Yemen war: Failure to investigate violations shameful - UN
The UN human rights chief has described as "shameful" the reticence of the international community to investigate violations in the conflict in Yemen.
The failure to seek justice for victims was "contributing to the continuing horror", Zeid Raad Al Hussein said.
His comments came after the release of a report that said almost every rule of modern warfare was being flouted.
It found that civilians were targeted in air strikes, prohibited weapons used and children recruited as soldiers.
The UN says at least 5,144 civilians have been killed - a quarter of them children - since March 2015, when a Saudi-led coalition intervened in the war between President Abdrabbuh Mansour Hadi's government and the rebel Houthi movement.
The conflict has also left 20.7 million people in need of some kind of humanitarian assistance, created the largest food security emergency in the world, and led to a cholera outbreak that is believed to have affected 600,000 people since April.
The new report published in Geneva on Tuesday found that human rights violations and abuses were continuing unabated in Yemen, with civilians suffering deeply the consequences of an "entirely man-made catastrophe".
In many cases, it states, information obtained by UN officials suggested that civilians "may have been directly targeted, or that operations were conducted heedless of their impact on civilians without regard to the principles of distinction, proportionality and precautions in attack". In some cases, it appeared that "no actions were taken to mitigate the impact of operations on civilians".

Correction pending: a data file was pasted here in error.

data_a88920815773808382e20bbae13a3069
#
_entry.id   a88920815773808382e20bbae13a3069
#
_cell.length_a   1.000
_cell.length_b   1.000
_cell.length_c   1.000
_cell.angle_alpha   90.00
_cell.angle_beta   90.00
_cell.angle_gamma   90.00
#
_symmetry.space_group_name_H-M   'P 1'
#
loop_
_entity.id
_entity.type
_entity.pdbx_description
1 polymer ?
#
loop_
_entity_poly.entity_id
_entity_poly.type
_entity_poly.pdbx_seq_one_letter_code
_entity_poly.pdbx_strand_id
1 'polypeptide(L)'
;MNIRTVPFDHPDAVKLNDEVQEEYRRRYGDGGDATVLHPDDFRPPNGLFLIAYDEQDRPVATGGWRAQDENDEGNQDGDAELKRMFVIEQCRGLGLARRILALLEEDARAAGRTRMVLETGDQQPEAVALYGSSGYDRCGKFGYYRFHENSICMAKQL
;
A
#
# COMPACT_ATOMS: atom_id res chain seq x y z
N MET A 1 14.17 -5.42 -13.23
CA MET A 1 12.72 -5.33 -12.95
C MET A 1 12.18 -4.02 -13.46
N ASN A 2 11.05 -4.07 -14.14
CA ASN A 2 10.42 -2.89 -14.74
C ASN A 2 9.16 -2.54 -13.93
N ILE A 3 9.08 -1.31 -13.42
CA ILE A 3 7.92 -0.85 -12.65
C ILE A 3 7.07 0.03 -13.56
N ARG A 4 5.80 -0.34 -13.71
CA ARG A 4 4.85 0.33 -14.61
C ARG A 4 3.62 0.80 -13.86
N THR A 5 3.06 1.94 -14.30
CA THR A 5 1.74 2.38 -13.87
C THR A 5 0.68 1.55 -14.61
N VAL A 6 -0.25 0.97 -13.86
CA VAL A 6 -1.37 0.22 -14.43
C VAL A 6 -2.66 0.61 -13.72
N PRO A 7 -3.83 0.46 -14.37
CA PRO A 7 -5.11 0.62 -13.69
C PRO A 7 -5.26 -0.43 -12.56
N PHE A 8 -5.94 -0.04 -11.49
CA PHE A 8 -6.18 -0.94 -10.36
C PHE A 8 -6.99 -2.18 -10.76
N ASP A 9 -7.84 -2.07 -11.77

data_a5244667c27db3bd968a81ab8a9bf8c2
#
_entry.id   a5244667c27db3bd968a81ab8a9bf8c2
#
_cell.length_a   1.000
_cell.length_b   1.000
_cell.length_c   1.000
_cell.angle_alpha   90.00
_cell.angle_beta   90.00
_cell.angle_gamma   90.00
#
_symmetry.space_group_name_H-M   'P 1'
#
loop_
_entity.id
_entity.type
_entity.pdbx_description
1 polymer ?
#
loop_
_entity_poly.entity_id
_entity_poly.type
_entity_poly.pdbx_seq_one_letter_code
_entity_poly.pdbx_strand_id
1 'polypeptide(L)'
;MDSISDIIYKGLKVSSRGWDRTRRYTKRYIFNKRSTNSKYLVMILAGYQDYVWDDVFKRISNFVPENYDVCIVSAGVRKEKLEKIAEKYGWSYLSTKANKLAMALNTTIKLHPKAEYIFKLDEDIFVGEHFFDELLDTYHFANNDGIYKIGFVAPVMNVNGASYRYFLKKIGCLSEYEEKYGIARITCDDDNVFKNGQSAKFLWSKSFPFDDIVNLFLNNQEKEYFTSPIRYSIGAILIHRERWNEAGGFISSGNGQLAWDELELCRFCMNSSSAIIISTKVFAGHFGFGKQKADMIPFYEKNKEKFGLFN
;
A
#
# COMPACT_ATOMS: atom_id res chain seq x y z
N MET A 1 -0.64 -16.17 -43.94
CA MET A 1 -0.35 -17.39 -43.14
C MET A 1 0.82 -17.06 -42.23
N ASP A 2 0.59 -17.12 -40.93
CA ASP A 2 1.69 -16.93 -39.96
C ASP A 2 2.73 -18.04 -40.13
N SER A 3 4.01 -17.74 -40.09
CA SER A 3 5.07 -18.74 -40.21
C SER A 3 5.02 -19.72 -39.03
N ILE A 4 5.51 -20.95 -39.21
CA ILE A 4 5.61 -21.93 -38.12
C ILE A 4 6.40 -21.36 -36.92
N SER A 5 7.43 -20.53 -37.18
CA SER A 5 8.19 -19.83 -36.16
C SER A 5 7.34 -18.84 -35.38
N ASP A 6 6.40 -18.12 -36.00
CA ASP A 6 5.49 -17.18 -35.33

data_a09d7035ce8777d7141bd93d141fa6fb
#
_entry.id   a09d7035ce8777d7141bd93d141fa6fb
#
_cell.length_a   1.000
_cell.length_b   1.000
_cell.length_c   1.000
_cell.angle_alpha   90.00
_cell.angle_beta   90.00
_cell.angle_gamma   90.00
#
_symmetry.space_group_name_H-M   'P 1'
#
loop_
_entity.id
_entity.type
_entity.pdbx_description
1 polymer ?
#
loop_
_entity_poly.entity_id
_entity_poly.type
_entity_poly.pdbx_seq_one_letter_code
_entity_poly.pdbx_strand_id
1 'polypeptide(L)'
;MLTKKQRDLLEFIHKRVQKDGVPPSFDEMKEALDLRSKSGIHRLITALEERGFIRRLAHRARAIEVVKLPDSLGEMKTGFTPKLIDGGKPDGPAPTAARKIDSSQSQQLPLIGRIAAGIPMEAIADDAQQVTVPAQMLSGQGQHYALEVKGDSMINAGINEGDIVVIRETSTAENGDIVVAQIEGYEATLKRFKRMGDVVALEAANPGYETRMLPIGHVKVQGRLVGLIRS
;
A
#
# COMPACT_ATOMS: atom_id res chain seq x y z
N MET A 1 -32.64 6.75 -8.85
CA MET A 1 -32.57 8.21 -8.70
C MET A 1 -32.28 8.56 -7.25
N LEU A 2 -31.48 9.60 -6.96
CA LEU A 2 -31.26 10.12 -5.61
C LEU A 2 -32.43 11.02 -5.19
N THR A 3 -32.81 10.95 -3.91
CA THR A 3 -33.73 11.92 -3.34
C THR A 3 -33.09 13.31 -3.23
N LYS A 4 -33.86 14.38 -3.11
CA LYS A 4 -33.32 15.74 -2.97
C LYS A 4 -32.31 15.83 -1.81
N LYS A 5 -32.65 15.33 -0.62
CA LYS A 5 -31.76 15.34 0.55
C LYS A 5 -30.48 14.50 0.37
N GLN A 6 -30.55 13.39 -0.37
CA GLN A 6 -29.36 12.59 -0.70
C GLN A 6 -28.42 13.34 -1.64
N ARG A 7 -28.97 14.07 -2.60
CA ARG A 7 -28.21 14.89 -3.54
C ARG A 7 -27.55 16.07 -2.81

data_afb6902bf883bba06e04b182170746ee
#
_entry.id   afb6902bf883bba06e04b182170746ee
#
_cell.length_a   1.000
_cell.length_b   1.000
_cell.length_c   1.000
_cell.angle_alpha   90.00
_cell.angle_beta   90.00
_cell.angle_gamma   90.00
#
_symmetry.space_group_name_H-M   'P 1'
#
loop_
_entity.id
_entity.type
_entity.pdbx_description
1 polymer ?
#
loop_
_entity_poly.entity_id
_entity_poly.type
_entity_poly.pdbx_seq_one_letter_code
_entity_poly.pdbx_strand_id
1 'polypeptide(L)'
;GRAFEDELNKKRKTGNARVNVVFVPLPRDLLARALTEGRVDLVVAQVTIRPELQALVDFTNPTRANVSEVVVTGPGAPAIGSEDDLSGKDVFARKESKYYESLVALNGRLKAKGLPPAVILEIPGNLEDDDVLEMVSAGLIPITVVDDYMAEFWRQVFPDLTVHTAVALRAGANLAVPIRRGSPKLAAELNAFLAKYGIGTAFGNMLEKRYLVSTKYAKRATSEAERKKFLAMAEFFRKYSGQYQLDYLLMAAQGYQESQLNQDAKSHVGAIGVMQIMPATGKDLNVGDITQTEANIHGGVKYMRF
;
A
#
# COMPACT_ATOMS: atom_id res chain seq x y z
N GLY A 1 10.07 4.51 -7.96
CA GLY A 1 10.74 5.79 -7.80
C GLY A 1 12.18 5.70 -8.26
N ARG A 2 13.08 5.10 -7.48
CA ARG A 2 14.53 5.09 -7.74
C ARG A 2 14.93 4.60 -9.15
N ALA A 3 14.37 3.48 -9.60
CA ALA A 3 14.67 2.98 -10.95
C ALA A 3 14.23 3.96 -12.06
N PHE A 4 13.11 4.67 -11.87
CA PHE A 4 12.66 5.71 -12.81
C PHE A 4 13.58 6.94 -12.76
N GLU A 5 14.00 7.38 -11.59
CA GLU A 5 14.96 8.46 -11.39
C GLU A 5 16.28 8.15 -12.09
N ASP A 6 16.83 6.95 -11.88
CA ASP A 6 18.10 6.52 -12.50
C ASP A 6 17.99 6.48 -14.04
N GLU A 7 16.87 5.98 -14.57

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Saudi-led coalition air strikes - supported by the United States and United Kingdom - continued to be the leading cause of the 13,893 civilian casualties documented, reportedly killing some 3,233 people.
The strikes targeted markets, hospitals, schools, residential areas and infrastructure, as well as funeral gatherings and civilian boats, the report says.
There was no immediate comment from the coalition, but it has repeatedly denied that its air strikes have intentionally targeted civilians.
Houthi-affiliated militias and allied army units loyal to ousted former President Ali Abdullah Saleh were meanwhile responsible for some 67% of the 1,702 cases of recruitment of children for use in hostilities, according to the report.
Rebel forces were also found to have carried out widespread arbitrary or unlawful detentions.
The Houthis have previously denied formally recruiting children and detaining people without charge.
The report also notes that the National Commission established by Yemen's government to investigate human rights violations is "not perceived to be impartial".
"An international investigation would go a long way in putting on notice the parties to the conflict that the international community is watching and determined to hold to account perpetrators of violations and abuses," Mr Zeid said.
"The reticence of the international community in demanding justice for the victims of the conflict in Yemen is shameful, and in many ways contributing to the continuing horror," he added.